ian Edwards on the Rainforests of Eastern Australia. Edwards is head of public

. education at the Royal Botanic Garden

é and will be featuring information in his

j talk on such delights as bush tucker, as

1 well as the traditional Aboriginal way of

5 life and the rich and varied resources of

l the rainforests on which Aborigines

i depended.


I Jan, 7.30pm. Royal Observatory.

1 Blackford Hill. Edinburgh. 0131 668

I 8405. £2 (£1.50). Russell Eberst gives a

1 lecture on what you can expect to see in

i the heavens during February. During the winter the observatory‘s telescopes are

| open for public use every clear weekday


;_ evening (7-9pm, £1.50). Phone after 4pm Y

on the day to book a place. The i ‘Universe‘ exhibition with models, A videos. computer games and photographs 1 of space continues to make good Days I Out visiting and is open Sat—Thurs, ~ 1—5pm; Fri, 1—9pm. I WALTZING CYDERIA Fri 26 Jan. , 11am~3pm. Cyberia Cafe. 88 Hanover ' Street. Edinburgh. 0131 220 4403. l £2.50/ha1f-hour. To celebrate Australia

Day. those wacky net-nerds at the C yberia intemet cafe will be hooking up to a host of key Australian websites and handing out free bottles of Ozzy lager to anyone who books half an hour on the machines. Surf that net, Bruce and Sheila: The Big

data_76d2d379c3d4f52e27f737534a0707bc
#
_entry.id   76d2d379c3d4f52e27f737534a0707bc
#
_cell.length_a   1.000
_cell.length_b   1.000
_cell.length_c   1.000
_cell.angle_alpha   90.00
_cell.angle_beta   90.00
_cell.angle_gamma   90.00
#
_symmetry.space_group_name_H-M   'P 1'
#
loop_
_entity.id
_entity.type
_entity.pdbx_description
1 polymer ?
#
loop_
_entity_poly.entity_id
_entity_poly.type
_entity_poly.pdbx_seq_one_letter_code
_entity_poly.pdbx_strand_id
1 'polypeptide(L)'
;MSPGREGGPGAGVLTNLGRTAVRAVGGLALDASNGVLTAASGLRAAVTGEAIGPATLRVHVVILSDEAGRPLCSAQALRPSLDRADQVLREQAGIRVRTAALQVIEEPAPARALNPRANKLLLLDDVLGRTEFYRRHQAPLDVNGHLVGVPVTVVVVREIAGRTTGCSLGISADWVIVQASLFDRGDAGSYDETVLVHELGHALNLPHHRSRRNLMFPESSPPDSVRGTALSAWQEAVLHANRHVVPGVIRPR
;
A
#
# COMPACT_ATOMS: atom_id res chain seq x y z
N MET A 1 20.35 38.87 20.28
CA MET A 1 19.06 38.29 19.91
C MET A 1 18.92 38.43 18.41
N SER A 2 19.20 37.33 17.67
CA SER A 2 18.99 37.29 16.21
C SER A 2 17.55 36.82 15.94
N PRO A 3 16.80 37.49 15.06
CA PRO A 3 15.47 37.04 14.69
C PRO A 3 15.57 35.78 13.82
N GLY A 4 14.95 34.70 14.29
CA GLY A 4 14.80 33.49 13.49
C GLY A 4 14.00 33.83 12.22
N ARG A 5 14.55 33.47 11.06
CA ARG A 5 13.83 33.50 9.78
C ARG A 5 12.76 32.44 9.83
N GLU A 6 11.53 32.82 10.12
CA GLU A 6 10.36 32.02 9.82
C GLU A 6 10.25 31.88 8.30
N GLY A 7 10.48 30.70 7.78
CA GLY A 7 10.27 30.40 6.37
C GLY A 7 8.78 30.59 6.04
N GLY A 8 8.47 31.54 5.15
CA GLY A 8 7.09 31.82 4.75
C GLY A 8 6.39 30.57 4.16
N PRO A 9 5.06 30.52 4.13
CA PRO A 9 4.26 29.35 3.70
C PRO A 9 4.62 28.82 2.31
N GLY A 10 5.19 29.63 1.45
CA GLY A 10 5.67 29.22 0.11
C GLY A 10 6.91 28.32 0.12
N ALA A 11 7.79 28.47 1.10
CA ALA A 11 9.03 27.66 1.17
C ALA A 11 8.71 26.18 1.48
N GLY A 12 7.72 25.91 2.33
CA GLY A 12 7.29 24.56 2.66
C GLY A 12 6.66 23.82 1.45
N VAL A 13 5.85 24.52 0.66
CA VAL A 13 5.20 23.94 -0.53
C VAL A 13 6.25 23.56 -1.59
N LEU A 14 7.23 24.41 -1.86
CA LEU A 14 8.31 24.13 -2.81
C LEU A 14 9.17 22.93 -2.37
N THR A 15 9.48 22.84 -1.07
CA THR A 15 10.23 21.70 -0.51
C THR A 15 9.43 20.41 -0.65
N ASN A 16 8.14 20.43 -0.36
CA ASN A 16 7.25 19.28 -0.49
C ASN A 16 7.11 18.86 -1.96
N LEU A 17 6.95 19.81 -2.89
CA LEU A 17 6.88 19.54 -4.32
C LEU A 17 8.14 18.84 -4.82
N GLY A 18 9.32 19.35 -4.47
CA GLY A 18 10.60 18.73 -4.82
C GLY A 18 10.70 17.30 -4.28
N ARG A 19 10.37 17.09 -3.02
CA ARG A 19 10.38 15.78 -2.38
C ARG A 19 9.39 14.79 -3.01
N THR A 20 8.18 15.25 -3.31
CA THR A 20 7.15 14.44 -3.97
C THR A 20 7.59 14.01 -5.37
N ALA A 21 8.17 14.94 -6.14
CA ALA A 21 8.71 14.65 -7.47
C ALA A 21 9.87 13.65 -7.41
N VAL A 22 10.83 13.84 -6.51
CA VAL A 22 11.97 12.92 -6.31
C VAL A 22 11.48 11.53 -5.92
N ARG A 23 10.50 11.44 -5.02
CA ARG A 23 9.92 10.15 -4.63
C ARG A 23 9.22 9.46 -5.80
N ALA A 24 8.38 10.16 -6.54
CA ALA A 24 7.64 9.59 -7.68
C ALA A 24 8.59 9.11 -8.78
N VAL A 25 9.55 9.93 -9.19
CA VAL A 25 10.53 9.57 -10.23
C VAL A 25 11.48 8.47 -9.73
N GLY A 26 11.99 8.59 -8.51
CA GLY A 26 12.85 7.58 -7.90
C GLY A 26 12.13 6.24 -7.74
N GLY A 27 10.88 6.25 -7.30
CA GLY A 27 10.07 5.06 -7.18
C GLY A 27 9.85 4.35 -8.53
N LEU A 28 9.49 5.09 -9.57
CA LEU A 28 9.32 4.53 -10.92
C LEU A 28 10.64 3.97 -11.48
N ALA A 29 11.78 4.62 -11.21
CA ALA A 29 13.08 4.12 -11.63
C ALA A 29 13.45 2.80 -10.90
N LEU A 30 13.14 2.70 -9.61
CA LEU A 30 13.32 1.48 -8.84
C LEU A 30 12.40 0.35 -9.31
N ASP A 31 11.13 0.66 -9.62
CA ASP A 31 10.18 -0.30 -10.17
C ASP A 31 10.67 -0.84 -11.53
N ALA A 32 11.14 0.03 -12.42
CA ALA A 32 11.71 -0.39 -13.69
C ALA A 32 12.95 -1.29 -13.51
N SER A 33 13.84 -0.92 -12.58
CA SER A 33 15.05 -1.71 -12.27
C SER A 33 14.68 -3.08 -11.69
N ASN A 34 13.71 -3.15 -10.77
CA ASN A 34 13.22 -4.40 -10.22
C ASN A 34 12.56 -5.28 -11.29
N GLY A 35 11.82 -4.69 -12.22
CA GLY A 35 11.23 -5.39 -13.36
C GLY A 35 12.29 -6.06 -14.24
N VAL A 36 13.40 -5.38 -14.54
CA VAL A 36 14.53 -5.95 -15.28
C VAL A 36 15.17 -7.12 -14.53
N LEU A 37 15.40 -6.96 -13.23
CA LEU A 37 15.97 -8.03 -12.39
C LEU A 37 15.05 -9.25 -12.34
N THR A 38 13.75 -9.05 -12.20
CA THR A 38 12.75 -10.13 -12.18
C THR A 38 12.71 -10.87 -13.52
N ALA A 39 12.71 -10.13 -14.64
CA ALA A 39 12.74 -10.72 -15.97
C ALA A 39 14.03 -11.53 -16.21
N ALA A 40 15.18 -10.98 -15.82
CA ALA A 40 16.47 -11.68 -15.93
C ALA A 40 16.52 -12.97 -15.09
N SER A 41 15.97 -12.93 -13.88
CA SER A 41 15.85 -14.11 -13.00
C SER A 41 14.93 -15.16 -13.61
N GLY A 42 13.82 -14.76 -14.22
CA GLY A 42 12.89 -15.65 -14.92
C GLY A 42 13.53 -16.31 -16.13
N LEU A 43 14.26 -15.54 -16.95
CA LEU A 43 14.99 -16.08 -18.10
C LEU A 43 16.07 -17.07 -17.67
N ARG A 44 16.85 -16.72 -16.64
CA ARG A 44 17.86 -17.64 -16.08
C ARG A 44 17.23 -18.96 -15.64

: One will be along in five minutes.


I ANIMAL MAGIC Sun 28 Jan. 2—4pm. Calderglen Country Park. Strathaven Road. East Kilbride. Free. info on 01355 236644. Another hands-on event organised by the Calderglen animal keepers. This time focusing on Flopsy Bunny and all her cuddly friends with a view to providing information on all the different species of rabbit available as pets. with advice on where to get them and how to look after them. Just don't keep them in the sitting room or they‘ll nibble through the electric wires and

you'll end up with rabbit toast. Yum Yum. I ANIMAL TRACKING Sun 4 Jan. 1.30pm.

- Coltness Woodlands. end of Glen Road.

Wishaw. Free. info from 01698 230055. A walk through the woods to look for the tracks and signs left by the woodlands

a wildlife. Dogs presumably do not count in

this category. so best leave them at home. I CREEPIM} THING Sat 27 Jan. 10am—3.30pm. Chatelherault. Femiegair. Hamilton. 01698 426213. Free. A spot of rhody winching. Lunch provided. but phone first to book. See panel.

I GIVE AND TAKE Sun 28 Jan. 2—5pm. Gamethill Community Centre. Rose Street. Glasgow. Free. Information from 0141 945 5604. The real free market goes into overdrive to help you swap those unwanted Christmas pressies. Take anything you don‘t want along and swap it for something you do. Organised by the Glasgow Women's Environmental Network and Kelvingrove LETS.

I HARTHILL HEARTWARMER Sun 28 Jan. 12.30—3.30pm. Meet at West Main Street. Harthill. Free. info from 01698 230055. A walk to keep you wami and discover the Rights of Way in the Harthill area. This will be quite an arduous walk and not suitable for small children. Take a snack. I OUTDOORS ’96 Wed 7—Sun 1 1 Feb, 11am-9pm (Sat/Sun: 1 1am—6pm). Scottish Exhibition and Conference Centre, Finiestoun Quay. Glasgow. 0141 248 9999. £5 (£3). See photo caption.

I SCOTTISH CAT CLUB SHOW ’96 Sat 3 Feb, Ham—5pm. Hall Five, Scottish Exhibition and Conference Centre.

5 Finiestoun Quay. Glasgow. Details on